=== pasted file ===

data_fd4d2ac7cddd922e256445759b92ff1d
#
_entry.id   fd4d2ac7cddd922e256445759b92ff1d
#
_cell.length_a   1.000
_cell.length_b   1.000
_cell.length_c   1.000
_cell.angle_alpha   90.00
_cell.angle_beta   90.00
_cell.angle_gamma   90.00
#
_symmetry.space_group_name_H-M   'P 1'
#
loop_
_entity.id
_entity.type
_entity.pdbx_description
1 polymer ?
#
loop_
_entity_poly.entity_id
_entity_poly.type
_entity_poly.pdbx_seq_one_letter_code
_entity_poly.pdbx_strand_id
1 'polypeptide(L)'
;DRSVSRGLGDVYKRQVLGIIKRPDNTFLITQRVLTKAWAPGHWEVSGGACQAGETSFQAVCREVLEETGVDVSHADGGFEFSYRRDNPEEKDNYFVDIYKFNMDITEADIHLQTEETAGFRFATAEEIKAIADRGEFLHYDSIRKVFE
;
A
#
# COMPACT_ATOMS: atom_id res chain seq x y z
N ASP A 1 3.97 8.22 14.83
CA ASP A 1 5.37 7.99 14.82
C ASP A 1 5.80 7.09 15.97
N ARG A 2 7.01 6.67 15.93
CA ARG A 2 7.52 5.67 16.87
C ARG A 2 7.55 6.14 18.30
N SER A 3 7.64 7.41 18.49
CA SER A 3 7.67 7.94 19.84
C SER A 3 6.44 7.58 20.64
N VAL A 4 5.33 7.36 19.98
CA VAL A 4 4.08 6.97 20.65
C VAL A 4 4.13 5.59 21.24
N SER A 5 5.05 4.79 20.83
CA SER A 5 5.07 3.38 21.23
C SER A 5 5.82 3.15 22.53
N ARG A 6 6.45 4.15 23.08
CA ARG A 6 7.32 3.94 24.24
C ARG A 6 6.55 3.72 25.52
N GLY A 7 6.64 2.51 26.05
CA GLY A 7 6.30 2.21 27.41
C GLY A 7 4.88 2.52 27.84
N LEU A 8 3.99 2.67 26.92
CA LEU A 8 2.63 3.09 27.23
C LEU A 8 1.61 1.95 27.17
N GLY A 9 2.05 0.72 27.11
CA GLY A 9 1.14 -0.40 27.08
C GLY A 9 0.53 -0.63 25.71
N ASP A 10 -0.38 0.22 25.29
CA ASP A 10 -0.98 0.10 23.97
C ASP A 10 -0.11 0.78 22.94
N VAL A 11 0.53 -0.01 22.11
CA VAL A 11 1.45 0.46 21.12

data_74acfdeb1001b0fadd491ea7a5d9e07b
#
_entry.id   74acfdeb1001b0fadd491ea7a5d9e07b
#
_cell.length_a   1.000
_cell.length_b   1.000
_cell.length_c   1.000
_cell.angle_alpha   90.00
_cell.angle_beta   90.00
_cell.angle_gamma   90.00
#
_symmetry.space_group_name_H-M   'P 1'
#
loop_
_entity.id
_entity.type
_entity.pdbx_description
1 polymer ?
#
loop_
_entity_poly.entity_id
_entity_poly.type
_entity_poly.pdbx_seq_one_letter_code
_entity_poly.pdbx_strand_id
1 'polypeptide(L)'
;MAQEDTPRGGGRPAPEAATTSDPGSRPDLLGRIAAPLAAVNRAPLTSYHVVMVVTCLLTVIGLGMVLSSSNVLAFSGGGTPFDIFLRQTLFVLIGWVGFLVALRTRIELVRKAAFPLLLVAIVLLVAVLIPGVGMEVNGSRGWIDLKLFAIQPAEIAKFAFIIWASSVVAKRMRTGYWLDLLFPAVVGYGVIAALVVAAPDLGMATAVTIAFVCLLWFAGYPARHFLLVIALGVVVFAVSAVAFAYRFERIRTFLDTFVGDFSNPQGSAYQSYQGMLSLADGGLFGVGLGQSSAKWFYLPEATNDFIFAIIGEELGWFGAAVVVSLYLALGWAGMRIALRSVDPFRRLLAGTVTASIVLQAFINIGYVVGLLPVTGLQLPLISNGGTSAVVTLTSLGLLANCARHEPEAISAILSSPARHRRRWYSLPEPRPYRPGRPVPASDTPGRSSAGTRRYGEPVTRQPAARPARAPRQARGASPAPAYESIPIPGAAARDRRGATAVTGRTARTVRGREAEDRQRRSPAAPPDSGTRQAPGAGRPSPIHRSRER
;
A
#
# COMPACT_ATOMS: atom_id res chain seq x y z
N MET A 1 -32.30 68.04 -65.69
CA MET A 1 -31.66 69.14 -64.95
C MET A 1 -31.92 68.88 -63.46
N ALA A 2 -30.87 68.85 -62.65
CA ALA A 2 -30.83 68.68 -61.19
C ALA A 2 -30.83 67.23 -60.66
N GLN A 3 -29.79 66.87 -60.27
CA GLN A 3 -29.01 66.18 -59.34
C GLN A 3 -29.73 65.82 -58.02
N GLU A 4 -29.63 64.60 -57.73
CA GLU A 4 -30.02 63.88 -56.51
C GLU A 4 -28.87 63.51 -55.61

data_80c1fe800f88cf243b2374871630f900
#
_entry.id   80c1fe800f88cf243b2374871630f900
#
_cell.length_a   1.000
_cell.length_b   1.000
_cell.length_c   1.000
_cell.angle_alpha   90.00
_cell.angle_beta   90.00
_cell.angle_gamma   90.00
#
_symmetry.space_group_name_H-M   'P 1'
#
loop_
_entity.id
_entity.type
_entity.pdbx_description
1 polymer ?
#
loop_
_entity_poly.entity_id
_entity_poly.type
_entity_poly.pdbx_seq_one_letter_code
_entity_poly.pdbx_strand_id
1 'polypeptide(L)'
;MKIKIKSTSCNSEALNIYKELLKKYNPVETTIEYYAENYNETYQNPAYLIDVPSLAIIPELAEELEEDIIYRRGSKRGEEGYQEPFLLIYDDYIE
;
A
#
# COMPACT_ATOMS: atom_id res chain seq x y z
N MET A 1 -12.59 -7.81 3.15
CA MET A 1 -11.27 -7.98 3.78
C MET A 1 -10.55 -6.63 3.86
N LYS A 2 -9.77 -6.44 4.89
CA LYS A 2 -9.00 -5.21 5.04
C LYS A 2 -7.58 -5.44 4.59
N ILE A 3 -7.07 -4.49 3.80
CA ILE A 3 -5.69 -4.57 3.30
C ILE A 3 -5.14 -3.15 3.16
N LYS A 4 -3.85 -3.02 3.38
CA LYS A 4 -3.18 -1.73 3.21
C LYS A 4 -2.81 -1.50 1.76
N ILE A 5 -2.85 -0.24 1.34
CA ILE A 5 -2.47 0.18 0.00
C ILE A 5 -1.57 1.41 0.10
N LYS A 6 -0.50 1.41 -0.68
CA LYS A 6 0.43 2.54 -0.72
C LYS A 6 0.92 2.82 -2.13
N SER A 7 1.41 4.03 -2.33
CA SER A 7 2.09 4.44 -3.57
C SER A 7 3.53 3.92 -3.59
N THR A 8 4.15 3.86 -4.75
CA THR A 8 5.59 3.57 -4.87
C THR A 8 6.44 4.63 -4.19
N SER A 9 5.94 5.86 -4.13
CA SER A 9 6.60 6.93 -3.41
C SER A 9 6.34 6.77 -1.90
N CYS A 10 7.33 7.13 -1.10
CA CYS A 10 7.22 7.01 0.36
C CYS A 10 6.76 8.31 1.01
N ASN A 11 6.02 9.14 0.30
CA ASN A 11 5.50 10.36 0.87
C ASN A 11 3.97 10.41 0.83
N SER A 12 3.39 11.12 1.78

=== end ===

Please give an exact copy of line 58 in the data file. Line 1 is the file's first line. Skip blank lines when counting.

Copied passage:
N ASP A 10 -0.38 0.22 25.29